A Coffee Snob’s Guide to Crossing the Continent

Aeropress. Check.
Hand grinder. Check.
Freshly roasted beans from your favorite local roaster. Check.

You’re all set!

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Ok just kidding.  Crossing the continent can take a day or it can take 17, depending on your mode of travel. There might come a time when you’re tired of nearly going into muscle failure hand-grinding your coffee, or you’re done trying to juggle two devices and too many coffee beans to make a cup for your AND your travel partner. You’re desperate. You want a coffee shop. Your Instagram account is in serious need of a new latte art shot.

It is best if you have other coffee snob friends who have paved the path before you and can guide you to your next single origin espresso. But in case you’re not so lucky….

Here are the 5 steps to take to get your fix.

Equipment required:
– smart phone
– indulging partner willing to take a significant detour
– some manners.

1. MAPS

Locate the “maps” app on your smart phone and ensure your Location Services are on. Find yourself on the map. Enter “coffee” into the search bar.

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2. STARS

Do not bother with anything less than 4 stars. Reviews can be a biased and unfair, but remember, we’re desperate and only have one shot to get this right as we’ll soon be in the middle of nowhere again. Follow the stats.

3. PICTURES

Squint and try to decipher the little thumbnail photos of the cafes in the area. Do you spot latte art? Do you see a bright space? Are you lucky and do you see some manual brew equipment on the wall? Be careful not to click on the photo as you may be redirected to the inescapable rabbit hole called Yelp.

4. DESCRIPTIONS

Bypass any cafes where the reviews starts out with “the mint, nonfat, extra whip, unicorn mocha frappe latte was excellent…” They do not serve real coffee here. Instead look for key words like “locally roasted” or “chemex.” Alternatively look for the names of award winning roasters you are already know about. These will make you feel at home.

5. INSTAGRAM

If you’ve made it this far and found a coffeeshop that passed through all the steps, proceed to open up your Instagram. Go ahead and smile to yourself as you feel that flutter in your stomach in anticipation of great success. Search for the coffeeshop and hopefully you’ll be rewarded with more latte art shots, pourovers, and other highly instagrammable features. Take it a step further and click on a few hashtags. Your arms can rest today. You made it.

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** In the highly unfortunate case that there is no Instagram account or all you see are pictures of foamy fluffly cappuccino, don’t give up. Go back to step 2 and stay resilient. Your diligence will be rewarded in the end.

 

A word of warning….

It is best not to go into a coffeeshop and ask “do you do latte art?” This means you have reached a real low point. It’s time to check yourself- do everyone a favor and go through your photo feed on your phone, find an old latte art pic, and post it to Instagram with a sappy nostalgic caption. This will buy some time for you to recompose yourself, and find your manners (see the equipment list, above). Tsk tsk. Bust out the Aeropress and make yourself a coffee. You don’t deserve the cappuccino today.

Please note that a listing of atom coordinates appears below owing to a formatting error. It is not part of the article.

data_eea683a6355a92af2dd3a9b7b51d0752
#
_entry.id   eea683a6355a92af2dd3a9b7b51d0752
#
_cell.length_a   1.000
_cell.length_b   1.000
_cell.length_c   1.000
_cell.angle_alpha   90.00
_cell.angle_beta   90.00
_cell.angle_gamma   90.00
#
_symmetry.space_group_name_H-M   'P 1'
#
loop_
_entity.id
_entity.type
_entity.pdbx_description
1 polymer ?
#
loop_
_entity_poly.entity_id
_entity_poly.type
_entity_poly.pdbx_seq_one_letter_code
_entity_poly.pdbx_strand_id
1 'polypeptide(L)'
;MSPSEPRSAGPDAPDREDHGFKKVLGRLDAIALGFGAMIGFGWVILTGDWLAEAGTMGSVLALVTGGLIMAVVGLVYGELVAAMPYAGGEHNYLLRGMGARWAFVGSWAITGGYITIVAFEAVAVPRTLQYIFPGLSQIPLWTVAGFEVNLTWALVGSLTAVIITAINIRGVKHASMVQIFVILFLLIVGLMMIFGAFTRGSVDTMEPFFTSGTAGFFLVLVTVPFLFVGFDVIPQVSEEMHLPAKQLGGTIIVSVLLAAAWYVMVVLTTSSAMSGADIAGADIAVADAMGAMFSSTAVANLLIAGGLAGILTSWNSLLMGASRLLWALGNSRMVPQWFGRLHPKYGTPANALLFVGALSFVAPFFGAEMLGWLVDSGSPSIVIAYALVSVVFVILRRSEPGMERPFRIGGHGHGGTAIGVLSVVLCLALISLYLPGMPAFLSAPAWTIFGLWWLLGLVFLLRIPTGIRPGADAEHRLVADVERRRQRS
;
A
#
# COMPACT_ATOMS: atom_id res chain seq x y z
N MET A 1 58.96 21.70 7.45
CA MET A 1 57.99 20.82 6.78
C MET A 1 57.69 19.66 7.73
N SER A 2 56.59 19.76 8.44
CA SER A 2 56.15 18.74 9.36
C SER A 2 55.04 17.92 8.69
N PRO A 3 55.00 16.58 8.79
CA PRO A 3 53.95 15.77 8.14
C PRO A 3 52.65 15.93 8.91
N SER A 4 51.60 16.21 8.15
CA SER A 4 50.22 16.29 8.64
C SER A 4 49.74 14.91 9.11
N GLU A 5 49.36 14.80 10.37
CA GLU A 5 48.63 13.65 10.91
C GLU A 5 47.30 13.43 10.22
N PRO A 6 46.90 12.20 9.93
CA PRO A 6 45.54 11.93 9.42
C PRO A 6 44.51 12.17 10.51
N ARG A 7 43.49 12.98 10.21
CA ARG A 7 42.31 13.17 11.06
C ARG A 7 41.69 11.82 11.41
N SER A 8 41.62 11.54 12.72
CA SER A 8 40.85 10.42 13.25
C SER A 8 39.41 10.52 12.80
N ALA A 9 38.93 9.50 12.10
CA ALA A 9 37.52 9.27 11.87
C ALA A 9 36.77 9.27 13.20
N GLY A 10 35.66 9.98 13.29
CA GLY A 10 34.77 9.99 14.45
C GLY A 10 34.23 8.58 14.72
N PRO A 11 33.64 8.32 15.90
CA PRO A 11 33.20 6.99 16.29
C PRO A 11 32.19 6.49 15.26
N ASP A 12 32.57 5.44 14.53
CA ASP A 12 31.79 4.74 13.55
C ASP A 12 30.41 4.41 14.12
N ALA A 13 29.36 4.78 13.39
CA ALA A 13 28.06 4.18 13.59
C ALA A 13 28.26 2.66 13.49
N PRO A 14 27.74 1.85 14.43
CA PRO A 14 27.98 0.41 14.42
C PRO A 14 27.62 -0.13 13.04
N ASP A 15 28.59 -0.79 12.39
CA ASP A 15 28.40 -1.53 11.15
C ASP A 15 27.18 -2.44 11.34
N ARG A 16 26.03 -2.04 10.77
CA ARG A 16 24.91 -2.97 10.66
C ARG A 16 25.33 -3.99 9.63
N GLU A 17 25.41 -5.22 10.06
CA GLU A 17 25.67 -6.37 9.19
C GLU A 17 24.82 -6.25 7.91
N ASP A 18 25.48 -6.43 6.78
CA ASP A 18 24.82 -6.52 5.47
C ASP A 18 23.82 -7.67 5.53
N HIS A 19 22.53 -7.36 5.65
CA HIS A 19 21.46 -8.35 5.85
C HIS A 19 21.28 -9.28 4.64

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Best of luck in your search for cross-country specialty coffee.

What other methods do you use to get your specialty coffee fix while traveling?? Help us get ready for the next road trip !

Stay grounded,

Daniëlle

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Croissants and Cortados

People often ask us what our favorite cafe is. It’s hard to say, because there are so many elements that go into making a cafe special. Some of the top contenders though for me (Daniëlle), are coffee (obviously), seating options, and pastry selection.

Sometimes I look forward to that cortado like nobody’s business, I can almost taste it on my way to a cafe. That first sip can turn my day around.

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I grew up in Europe so my standards for a croissant are extremely high (at 7-Elevens in Sweden, for example, croissants are baked on the premises each morning. No individually-bagged, week-old dry croissants, even at the corner store). I love being able to pull the flaky layers apart one by one, savoring each buttery bite.

And seating, that’s an obvious choice. If I want my coffee to go, I generally just make some at home. If I can afford the luxury of time, I love to linger and sink into a seat at a cafe and stay a while. People-watch, read the local section of the paper, get some work done in the company of others.

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Great coffee, a comfortable place to sit, and a soft croissant.

When those three ‘needs’ are met, you will likely see me time and again, getting lost in a good book or catching up with a friend.

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[Point of clarification: There are certain pastry flavors (think blueberry or cinnamon) that can really complement coffee, but more often than not I go with a simple savory bite – I relish the occasional sweet treat but I also like to stay balanced and not waste my workouts 🙂 Plus, Lauren and I are suckers for alliteration so croissants and cortados were the obvious choice!]

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Do you have your favorite pastry vendors and their partner cafes memorized like I do? What is your perfect trifecta and where do you find it?

Stay grounded,

Daniëlle